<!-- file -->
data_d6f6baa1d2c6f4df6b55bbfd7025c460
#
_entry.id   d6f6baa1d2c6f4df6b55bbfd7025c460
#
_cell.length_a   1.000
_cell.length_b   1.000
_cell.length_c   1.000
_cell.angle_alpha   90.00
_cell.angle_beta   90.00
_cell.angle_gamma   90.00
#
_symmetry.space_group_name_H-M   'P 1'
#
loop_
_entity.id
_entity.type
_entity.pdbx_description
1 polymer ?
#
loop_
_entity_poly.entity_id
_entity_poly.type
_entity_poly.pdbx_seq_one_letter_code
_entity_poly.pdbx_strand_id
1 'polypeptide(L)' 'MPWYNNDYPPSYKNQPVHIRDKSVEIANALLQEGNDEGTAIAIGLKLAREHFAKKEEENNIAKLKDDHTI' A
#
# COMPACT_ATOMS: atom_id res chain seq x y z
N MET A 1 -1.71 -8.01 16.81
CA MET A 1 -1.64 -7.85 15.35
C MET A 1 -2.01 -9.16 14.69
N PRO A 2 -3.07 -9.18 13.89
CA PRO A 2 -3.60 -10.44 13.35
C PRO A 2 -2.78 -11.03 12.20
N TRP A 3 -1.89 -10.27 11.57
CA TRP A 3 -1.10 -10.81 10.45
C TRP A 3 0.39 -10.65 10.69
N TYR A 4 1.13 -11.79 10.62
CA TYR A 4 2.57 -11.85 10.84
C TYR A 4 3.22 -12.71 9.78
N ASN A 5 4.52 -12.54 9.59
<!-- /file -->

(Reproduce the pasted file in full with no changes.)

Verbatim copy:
data_d6f6baa1d2c6f4df6b55bbfd7025c460
#
_entry.id   d6f6baa1d2c6f4df6b55bbfd7025c460
#
_cell.length_a   1.000
_cell.length_b   1.000
_cell.length_c   1.000
_cell.angle_alpha   90.00
_cell.angle_beta   90.00
_cell.angle_gamma   90.00
#
_symmetry.space_group_name_H-M   'P 1'
#
loop_
_entity.id
_entity.type
_entity.pdbx_description
1 polymer ?
#
loop_
_entity_poly.entity_id
_entity_poly.type
_entity_poly.pdbx_seq_one_letter_code
_entity_poly.pdbx_strand_id
1 'polypeptide(L)' 'MPWYNNDYPPSYKNQPVHIRDKSVEIANALLQEGNDEGTAIAIGLKLAREHFAKKEEENNIAKLKDDHTI' A
#
# COMPACT_ATOMS: atom_id res chain seq x y z
N MET A 1 -1.71 -8.01 16.81
CA MET A 1 -1.64 -7.85 15.35
C MET A 1 -2.01 -9.16 14.69
N PRO A 2 -3.07 -9.18 13.89
CA PRO A 2 -3.60 -10.44 13.35
C PRO A 2 -2.78 -11.03 12.20
N TRP A 3 -1.89 -10.27 11.57
CA TRP A 3 -1.10 -10.81 10.45
C TRP A 3 0.39 -10.65 10.69
N TYR A 4 1.13 -11.79 10.62
CA TYR A 4 2.57 -11.85 10.84
C TYR A 4 3.22 -12.71 9.78
N ASN A 5 4.52 -12.54 9.59